The Legislature’s joint budget committee has voted 18-2 to put another $400,000 in state general tax funds into the Wolf Control Depredation Board next year to kill problem wolves – even though the board has been building up a big fund balance and already will start the year with more than the $600,000 it’s budgeted to spend.
Rep. Phylis King, D-Boise, offered a substitute motion to instead zero-fund the request. “They don’t need any money this year – I think they have plenty,” she said.
The fund started the current fiscal year with $609,000 in the bank. Its expected receipts during the current year include $400,000 from the state general fund that lawmakers approved last year; $95,000 from the Idaho Department of Fish and Game; and $110,000 from brand renewals and fees. “That’s a total of $1.2 million dollars,” King said. “Their budget is $600,000. However, they’ve never spent that much money.”
King said she’s softened her stance on the wolf control program, after doing some research and learning that federal Wildlife Services investigates every domestic animal killed by wolves, and in the past year, investigated 70 animal deaths, killed 25 wolves and collared four. “I think it’s a more humane way to treat the wolves and I am beginning to feel like maybe we can continue this funding,” she said. “But this year I’d like to recommend just zero. I think they have plenty of money.”
Rep. Van Burtenshaw, R-Terreton, said lethal control of wolf packs is “used sparingly.” He said, “The reason we have excess in that account is because of the frugal nature of those that are involved in this process. However, if that wolf population is in an area that’s not accessible to ease to provide lethal force, then a helicopter has to be used to take care of that issue. And so it can cost a tremendous amount of money.”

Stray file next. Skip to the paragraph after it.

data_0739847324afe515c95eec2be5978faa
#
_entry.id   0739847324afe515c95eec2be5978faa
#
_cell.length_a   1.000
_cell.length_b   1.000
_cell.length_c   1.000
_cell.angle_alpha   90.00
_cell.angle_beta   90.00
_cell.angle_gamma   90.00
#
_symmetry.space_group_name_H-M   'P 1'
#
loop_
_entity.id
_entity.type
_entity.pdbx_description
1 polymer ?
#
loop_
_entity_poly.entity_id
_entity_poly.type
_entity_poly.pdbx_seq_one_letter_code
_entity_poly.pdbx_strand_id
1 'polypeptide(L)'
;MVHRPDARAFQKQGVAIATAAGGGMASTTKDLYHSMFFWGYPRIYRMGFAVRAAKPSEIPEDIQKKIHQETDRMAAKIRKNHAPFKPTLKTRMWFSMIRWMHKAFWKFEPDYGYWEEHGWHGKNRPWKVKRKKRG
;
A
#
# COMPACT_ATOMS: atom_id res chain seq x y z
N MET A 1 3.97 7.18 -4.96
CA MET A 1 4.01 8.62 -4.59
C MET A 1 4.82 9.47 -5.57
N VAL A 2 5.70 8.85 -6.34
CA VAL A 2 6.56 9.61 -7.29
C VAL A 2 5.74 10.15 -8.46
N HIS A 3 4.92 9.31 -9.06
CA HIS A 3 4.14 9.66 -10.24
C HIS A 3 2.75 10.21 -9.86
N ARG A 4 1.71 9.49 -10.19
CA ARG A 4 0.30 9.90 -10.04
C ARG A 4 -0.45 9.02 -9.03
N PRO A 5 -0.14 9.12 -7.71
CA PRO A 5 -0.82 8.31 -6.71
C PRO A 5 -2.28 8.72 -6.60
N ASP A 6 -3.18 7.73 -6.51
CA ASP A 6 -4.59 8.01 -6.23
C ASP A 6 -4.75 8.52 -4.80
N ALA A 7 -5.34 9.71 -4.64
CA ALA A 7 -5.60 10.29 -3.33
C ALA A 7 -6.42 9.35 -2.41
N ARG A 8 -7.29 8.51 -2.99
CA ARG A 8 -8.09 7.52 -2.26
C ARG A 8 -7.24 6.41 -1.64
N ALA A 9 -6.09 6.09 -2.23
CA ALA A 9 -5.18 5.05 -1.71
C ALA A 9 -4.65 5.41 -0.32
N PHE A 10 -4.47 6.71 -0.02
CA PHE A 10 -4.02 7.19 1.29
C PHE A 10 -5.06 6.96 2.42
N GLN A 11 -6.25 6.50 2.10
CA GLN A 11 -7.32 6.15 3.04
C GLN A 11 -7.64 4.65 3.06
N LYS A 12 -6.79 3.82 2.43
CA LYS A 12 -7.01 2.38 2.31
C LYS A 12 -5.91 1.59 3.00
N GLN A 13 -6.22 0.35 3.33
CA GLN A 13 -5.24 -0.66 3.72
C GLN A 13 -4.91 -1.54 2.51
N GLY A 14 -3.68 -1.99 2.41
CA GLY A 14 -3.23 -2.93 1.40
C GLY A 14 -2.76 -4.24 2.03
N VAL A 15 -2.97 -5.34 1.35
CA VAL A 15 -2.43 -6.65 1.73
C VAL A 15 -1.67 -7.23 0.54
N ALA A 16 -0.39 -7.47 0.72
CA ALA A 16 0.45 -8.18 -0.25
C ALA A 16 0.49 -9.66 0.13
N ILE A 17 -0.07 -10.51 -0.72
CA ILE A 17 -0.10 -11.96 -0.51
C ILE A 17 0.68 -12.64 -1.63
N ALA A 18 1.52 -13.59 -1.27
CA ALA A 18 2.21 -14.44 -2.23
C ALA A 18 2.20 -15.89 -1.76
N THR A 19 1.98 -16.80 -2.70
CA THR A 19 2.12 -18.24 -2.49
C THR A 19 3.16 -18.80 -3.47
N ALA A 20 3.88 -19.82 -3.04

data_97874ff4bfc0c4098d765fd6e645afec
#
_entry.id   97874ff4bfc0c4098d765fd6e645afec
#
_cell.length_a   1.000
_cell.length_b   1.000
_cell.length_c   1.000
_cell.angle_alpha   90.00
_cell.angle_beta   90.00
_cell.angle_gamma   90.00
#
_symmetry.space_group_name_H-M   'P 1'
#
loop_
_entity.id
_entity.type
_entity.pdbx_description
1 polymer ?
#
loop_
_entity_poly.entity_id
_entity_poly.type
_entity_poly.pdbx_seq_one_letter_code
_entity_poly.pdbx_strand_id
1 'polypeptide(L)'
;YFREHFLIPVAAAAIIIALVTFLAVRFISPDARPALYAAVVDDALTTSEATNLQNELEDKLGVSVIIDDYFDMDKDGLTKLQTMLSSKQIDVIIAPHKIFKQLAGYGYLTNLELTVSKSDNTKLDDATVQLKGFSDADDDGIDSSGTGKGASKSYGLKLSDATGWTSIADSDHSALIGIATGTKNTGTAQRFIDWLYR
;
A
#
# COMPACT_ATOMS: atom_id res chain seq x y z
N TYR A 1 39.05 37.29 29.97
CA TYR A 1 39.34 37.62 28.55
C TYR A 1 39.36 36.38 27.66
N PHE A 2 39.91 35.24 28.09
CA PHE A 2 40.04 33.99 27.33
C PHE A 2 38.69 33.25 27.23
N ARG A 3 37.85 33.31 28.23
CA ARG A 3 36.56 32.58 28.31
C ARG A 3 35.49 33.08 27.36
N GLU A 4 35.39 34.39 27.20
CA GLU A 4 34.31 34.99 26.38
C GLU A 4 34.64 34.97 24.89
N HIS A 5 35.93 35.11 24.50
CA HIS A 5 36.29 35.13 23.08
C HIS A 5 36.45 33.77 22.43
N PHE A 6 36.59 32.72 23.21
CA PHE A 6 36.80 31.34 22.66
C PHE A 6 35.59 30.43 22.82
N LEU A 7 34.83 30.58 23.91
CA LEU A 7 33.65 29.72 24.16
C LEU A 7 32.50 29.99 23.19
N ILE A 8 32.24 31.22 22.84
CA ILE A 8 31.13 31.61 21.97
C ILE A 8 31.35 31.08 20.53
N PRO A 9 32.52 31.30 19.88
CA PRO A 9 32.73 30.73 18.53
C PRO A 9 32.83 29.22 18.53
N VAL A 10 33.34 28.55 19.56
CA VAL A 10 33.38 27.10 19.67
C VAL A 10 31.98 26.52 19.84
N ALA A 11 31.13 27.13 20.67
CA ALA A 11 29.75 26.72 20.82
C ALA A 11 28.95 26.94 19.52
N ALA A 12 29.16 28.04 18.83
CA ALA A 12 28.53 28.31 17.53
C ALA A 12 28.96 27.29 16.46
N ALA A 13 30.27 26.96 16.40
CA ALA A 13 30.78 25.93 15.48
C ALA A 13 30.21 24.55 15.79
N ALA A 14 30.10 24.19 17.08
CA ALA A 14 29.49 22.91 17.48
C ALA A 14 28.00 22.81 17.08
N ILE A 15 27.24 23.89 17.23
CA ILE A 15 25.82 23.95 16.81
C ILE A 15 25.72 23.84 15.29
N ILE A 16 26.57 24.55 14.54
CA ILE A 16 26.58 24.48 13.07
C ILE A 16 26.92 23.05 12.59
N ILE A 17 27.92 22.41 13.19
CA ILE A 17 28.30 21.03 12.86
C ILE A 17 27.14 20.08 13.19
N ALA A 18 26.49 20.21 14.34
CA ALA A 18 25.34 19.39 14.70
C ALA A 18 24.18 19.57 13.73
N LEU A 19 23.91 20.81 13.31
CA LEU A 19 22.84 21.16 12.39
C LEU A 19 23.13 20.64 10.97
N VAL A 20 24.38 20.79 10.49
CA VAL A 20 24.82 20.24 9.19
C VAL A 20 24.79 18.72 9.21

He said, “The little bit of slush fund that is there is nothing more than people being very thrifty with the funds they have been provided. And this program sunsets in 2019. By then we will have enough science to know perhaps what it will take to manage these wolves that we have in Idaho. And I think it should be understood that the livestock people violently opposed the reintroduction of wolves. And now they’re paying to take care of those depredation claims. And I think it’s unfair to them to have to deal with this nuisance. … I think it needs to continue with the state the way it was agreed upon originally.”
Sen. Abby Lee, R-Fruitland, said, “I absolutely agree that now is not the time to reduce funding in this account. In fact, there is a little frustration that there was some conservative allocation of these dollars.”
King’s motion, which was seconded by Sen. Fred Martin, R-Boise, failed on a 6-14 vote; it was supported by Reps. Melissa Wintrow, D-Boise; Rick Youngblood, R-Nampa; and Sage Dixon, R-Ponderay; and Sen. Mark Nye, D-Pocatello; in addition to King and Martin.
Burtenshaw’s motion, to grant another $400,000 next year, then passed on an 18-2 vote, with just King and Wintrow dissenting. The budget set by the Joint Finance-Appropriations Committee still needs passage in the House and Senate and the governor’s signature to become law, but budgets rarely change once they’re set by the joint committee.